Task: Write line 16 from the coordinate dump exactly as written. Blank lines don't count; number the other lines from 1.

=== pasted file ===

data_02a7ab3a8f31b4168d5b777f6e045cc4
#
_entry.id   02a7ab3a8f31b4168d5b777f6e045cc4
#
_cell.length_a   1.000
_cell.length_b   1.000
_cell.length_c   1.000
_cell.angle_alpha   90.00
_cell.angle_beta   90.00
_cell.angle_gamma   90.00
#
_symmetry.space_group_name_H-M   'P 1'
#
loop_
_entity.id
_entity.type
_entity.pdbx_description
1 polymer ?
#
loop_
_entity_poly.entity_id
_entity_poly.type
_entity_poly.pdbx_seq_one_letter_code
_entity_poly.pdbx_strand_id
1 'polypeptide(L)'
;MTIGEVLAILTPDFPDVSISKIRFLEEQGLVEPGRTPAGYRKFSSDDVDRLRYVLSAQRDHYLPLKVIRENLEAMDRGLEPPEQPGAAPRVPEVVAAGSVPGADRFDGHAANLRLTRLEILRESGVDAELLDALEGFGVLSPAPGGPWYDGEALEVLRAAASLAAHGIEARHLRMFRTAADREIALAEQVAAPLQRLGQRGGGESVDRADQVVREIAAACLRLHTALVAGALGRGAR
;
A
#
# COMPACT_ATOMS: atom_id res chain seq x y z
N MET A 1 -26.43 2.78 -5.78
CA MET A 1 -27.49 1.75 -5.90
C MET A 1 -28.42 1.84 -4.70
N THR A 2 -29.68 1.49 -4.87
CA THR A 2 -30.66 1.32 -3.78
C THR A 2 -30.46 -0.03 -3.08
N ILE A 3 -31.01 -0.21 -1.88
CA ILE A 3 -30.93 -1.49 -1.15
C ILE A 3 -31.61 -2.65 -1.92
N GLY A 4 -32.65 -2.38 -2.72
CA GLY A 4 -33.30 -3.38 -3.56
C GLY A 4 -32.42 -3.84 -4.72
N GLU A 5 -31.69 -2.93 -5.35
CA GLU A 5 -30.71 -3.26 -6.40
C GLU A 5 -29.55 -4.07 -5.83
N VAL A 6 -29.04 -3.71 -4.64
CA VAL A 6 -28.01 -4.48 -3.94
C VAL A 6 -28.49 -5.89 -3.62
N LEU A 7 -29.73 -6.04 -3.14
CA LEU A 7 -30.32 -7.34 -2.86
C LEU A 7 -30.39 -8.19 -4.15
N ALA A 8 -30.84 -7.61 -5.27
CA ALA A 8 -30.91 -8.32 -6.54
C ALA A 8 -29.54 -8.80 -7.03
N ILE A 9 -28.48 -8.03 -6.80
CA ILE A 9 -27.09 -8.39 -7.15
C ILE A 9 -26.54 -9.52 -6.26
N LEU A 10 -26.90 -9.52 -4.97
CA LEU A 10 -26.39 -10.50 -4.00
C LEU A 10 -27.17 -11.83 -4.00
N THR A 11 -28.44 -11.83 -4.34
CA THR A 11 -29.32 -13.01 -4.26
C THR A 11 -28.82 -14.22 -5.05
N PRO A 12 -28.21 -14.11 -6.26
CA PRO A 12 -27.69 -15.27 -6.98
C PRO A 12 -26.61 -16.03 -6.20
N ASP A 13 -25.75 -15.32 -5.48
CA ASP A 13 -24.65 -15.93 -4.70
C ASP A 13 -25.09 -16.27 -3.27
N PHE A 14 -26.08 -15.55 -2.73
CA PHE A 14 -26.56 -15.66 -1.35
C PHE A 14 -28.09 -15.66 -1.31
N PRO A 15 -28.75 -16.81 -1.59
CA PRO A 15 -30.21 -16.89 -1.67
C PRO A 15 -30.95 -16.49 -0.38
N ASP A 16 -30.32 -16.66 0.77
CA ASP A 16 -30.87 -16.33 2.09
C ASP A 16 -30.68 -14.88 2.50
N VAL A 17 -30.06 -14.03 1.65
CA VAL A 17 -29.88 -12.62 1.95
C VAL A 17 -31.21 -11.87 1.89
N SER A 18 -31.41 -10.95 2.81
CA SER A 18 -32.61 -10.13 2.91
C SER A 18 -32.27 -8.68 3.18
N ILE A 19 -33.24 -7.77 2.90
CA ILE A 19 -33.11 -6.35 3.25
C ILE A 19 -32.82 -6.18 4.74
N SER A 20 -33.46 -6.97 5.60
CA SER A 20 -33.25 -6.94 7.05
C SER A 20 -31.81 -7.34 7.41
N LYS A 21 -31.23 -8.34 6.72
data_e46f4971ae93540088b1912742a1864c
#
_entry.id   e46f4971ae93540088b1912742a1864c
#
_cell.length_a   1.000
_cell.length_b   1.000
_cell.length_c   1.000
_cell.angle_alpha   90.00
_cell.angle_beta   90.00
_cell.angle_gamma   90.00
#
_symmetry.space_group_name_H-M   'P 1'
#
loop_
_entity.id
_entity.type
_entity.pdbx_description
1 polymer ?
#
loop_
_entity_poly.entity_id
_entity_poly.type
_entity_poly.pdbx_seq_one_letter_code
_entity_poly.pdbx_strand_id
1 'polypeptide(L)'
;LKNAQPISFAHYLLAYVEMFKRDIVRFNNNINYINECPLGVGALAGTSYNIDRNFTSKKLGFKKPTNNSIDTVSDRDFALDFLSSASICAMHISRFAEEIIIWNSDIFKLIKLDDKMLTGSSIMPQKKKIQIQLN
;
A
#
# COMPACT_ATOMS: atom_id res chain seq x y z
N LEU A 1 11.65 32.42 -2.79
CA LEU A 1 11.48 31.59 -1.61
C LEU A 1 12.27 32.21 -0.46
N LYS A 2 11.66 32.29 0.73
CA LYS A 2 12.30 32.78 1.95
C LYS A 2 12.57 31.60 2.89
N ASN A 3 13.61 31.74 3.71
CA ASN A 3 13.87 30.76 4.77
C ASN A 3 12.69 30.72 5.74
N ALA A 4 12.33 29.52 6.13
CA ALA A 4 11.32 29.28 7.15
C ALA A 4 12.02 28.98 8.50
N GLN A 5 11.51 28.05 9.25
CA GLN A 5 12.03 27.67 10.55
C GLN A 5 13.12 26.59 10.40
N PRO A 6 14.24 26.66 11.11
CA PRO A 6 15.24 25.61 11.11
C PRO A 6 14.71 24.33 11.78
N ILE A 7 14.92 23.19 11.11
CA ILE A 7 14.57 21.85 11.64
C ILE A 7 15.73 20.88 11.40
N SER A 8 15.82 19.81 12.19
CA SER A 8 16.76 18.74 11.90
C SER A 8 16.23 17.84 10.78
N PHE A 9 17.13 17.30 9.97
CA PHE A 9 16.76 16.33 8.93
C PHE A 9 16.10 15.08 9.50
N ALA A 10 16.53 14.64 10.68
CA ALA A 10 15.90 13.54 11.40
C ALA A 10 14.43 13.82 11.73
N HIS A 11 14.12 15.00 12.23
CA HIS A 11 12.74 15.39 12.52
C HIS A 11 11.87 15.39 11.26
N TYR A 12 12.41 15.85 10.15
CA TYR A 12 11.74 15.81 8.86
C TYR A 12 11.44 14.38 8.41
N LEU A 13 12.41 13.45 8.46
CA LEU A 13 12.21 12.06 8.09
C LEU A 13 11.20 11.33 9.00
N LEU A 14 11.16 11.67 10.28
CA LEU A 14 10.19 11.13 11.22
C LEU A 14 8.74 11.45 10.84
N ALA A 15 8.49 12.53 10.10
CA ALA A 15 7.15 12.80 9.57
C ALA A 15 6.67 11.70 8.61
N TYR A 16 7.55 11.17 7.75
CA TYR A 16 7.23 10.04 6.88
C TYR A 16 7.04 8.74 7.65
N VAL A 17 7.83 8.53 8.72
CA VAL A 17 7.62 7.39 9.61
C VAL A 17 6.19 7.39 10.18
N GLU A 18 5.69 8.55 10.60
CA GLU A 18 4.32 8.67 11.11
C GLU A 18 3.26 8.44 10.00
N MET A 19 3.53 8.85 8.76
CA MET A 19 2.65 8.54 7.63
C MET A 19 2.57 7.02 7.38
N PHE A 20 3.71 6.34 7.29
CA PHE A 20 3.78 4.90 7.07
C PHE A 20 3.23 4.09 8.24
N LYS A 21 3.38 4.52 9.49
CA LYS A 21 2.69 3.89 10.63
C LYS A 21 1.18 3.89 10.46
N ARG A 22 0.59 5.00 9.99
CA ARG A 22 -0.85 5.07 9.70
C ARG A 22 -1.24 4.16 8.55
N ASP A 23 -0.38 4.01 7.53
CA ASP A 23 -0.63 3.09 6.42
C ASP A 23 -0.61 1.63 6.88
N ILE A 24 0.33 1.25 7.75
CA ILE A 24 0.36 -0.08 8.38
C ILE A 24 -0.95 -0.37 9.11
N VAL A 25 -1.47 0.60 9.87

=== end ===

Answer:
_entity.type